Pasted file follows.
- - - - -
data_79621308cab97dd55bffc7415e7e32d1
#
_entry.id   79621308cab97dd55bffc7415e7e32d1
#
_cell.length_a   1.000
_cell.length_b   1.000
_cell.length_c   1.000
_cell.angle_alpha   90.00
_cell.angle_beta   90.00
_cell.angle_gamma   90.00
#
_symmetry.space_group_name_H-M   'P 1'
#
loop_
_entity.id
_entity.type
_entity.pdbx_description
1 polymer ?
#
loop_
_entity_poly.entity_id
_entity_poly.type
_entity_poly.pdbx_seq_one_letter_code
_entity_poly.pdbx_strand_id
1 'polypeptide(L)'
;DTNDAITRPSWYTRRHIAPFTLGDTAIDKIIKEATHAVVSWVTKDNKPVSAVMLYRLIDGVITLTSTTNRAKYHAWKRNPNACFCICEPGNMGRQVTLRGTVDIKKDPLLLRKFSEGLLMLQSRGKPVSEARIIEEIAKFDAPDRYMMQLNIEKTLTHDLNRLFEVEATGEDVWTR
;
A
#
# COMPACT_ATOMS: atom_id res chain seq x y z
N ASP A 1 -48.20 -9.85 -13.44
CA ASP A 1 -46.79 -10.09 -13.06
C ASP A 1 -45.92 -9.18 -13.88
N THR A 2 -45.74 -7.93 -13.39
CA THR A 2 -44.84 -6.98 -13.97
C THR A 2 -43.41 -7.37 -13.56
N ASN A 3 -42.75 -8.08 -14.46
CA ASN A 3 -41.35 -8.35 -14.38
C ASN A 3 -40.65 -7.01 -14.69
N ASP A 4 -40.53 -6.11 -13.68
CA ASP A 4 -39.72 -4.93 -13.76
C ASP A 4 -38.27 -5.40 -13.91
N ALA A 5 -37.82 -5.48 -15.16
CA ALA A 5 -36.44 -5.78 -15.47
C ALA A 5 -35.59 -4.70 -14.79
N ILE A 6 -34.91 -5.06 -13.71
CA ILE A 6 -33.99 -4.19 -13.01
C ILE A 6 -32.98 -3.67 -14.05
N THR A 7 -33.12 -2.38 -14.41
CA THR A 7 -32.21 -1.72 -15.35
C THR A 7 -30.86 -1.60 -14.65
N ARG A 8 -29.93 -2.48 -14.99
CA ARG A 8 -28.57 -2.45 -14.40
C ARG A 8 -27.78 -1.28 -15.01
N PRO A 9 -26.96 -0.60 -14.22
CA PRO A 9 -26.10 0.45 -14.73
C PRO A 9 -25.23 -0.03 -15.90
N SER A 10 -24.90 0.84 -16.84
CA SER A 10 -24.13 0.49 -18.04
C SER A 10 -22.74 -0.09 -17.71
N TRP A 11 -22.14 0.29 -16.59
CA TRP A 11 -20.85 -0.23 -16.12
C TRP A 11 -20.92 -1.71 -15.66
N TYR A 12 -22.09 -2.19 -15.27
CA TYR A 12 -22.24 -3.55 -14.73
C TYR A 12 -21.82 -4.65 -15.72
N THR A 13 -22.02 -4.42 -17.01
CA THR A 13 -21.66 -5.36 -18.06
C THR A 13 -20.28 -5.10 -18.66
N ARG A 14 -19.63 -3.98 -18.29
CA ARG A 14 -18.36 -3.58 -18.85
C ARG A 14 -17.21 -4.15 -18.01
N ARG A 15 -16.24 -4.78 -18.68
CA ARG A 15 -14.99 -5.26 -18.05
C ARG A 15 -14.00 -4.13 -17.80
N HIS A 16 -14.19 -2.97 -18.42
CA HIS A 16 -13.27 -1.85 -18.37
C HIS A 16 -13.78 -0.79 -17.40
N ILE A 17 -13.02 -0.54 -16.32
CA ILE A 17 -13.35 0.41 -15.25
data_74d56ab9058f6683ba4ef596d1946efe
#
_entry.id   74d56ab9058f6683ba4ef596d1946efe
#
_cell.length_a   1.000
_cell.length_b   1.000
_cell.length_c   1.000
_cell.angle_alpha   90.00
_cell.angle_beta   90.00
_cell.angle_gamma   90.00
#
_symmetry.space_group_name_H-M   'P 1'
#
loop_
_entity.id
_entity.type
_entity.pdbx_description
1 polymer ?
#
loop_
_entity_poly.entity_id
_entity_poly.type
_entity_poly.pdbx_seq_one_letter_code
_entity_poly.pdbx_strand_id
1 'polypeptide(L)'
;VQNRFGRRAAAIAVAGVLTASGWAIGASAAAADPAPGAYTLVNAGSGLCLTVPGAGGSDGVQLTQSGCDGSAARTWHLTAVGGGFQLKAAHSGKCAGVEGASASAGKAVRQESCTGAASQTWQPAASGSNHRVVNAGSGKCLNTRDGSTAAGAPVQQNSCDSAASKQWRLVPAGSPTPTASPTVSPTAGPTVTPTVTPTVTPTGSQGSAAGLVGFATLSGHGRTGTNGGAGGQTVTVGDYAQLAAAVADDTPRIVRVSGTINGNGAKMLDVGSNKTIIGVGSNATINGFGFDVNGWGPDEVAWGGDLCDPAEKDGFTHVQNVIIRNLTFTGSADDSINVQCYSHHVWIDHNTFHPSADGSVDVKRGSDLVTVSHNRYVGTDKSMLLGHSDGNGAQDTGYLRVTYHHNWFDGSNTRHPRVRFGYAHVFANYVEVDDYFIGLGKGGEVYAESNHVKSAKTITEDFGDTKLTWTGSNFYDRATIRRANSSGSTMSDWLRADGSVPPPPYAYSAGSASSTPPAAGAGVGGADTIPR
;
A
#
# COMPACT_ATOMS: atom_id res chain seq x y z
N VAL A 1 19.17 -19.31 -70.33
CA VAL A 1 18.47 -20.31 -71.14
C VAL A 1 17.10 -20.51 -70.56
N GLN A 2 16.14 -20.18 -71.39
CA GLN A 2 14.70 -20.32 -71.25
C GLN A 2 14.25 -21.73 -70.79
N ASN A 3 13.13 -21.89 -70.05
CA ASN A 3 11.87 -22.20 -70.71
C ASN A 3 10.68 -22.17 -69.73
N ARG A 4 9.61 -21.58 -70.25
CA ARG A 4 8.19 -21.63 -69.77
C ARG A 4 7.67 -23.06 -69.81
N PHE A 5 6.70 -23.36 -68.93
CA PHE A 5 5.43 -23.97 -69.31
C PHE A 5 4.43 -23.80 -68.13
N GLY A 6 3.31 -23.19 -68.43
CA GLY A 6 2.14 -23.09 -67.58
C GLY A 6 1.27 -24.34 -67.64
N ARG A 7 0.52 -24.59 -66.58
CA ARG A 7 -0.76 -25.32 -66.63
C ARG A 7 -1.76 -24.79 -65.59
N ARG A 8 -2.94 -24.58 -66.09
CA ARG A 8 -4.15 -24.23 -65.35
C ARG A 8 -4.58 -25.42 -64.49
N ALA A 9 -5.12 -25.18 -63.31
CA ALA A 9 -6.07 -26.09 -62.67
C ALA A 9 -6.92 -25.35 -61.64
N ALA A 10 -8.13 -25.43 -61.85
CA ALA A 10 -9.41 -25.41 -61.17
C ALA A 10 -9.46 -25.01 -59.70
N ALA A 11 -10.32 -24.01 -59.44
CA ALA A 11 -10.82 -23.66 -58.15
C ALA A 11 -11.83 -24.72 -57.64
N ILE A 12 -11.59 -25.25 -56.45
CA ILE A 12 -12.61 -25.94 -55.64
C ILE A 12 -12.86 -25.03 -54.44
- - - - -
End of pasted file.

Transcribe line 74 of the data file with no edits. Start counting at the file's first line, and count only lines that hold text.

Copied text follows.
CA ARG A 15 -14.99 -5.26 -18.05